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New law empowers conservation officers

A new law has taken immediate effect to empower conservation officers with the same law enforcement capabilities as a state police trooper or county deputy. officer.

Bill sponsor, Democratic Senator John Cherry said conservation officers have always received the same training as peace officers, the new law will ensure they have the same powers.

“I had been an employee at the DNR,” he said. “So, I worked with a lot of conservation officers and when the issue was brought to my attention … I stepped up to try to address it.”

Officials said conservation officers have sometimes been the only law enforcement available to respond to an emergency, but before this law, they lacked the authority to take individuals into protective custody.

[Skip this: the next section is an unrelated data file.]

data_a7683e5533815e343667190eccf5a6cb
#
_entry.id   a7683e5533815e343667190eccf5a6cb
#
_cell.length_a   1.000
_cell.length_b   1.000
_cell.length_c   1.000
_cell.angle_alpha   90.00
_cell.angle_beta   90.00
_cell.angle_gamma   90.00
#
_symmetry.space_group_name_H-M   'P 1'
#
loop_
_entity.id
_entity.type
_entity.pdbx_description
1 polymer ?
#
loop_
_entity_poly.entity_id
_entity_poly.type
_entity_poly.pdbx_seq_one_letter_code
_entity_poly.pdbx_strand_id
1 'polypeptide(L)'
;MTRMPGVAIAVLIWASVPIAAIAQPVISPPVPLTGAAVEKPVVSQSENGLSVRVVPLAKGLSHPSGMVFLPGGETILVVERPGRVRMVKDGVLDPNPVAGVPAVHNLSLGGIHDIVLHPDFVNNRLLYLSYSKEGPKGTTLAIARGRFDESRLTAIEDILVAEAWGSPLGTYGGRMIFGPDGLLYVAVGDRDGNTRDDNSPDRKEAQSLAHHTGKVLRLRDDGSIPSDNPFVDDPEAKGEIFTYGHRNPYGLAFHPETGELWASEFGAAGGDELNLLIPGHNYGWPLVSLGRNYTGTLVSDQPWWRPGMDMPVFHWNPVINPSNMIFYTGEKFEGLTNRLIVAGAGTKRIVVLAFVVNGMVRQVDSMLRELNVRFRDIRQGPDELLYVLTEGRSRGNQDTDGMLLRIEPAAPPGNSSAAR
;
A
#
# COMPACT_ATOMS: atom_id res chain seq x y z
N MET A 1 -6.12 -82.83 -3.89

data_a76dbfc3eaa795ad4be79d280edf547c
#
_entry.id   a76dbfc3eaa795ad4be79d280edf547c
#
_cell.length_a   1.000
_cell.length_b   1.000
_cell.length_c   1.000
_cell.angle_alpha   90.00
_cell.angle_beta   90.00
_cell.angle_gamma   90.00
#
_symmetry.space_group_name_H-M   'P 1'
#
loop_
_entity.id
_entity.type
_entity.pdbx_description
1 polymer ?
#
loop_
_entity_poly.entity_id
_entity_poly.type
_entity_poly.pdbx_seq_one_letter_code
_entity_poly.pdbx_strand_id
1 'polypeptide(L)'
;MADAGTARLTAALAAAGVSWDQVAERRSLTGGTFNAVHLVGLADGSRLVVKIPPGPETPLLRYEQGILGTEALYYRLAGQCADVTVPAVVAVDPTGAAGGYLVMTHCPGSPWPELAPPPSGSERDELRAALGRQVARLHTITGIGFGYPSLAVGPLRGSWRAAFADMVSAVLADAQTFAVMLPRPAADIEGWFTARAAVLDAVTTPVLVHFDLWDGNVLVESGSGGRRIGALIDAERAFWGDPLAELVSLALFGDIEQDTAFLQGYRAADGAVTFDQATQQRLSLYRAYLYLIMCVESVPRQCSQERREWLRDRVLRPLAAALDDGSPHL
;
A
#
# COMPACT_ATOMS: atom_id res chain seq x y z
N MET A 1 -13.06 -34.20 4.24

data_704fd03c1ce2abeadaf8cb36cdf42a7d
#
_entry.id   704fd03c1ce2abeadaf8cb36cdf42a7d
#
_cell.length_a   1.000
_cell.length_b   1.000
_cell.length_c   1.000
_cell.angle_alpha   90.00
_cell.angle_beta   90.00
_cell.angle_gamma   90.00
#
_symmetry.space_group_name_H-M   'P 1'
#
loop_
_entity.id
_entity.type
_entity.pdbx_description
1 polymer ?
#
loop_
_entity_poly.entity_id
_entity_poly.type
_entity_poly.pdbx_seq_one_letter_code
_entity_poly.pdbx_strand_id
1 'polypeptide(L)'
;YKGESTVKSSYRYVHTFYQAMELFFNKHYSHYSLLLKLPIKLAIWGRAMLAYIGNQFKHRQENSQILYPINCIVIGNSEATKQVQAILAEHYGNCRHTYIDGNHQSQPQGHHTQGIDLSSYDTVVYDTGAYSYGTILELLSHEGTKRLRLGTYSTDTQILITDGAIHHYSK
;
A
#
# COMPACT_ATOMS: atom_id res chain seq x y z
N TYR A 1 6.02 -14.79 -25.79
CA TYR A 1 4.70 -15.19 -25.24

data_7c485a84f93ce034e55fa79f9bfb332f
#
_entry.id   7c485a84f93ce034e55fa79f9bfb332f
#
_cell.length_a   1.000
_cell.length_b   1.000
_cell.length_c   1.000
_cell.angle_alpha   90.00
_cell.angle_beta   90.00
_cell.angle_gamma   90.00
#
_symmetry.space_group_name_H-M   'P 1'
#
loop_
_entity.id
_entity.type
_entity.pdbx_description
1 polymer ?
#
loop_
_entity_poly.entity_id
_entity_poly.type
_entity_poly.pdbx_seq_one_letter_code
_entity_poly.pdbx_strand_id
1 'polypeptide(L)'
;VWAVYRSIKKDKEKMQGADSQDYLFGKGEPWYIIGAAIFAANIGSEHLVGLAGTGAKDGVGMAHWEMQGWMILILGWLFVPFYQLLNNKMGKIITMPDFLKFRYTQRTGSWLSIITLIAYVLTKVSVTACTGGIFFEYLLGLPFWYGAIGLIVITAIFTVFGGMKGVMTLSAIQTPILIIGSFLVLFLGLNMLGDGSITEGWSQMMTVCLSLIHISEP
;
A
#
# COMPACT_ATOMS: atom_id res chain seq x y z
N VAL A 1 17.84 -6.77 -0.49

Now, conservation officers can take distressed individuals into protective temporary custody or require them to complete a mental health evaluation.

Cherry said there have been many cases in Belle Isle where individuals have tried to take their life and conservation officers had to wait on outside police agencies to handle the situation.

In testimony before the Senate Committee on Civil Rights, Judiciary, and Public Safety, conservation officers explained other law enforcement agencies may not arrive in time. Even if they do, they may not witness the same behaviors as the conservation officer had.

The law was passed with immediate effect after being approved by Governor Gretchen Whitmer on July 18.

“I hope that people are able to just efficiently get the help that they need,” Cherry said.

According to Michigan Legislature, there is no fiscal impact with the new law on state or local government.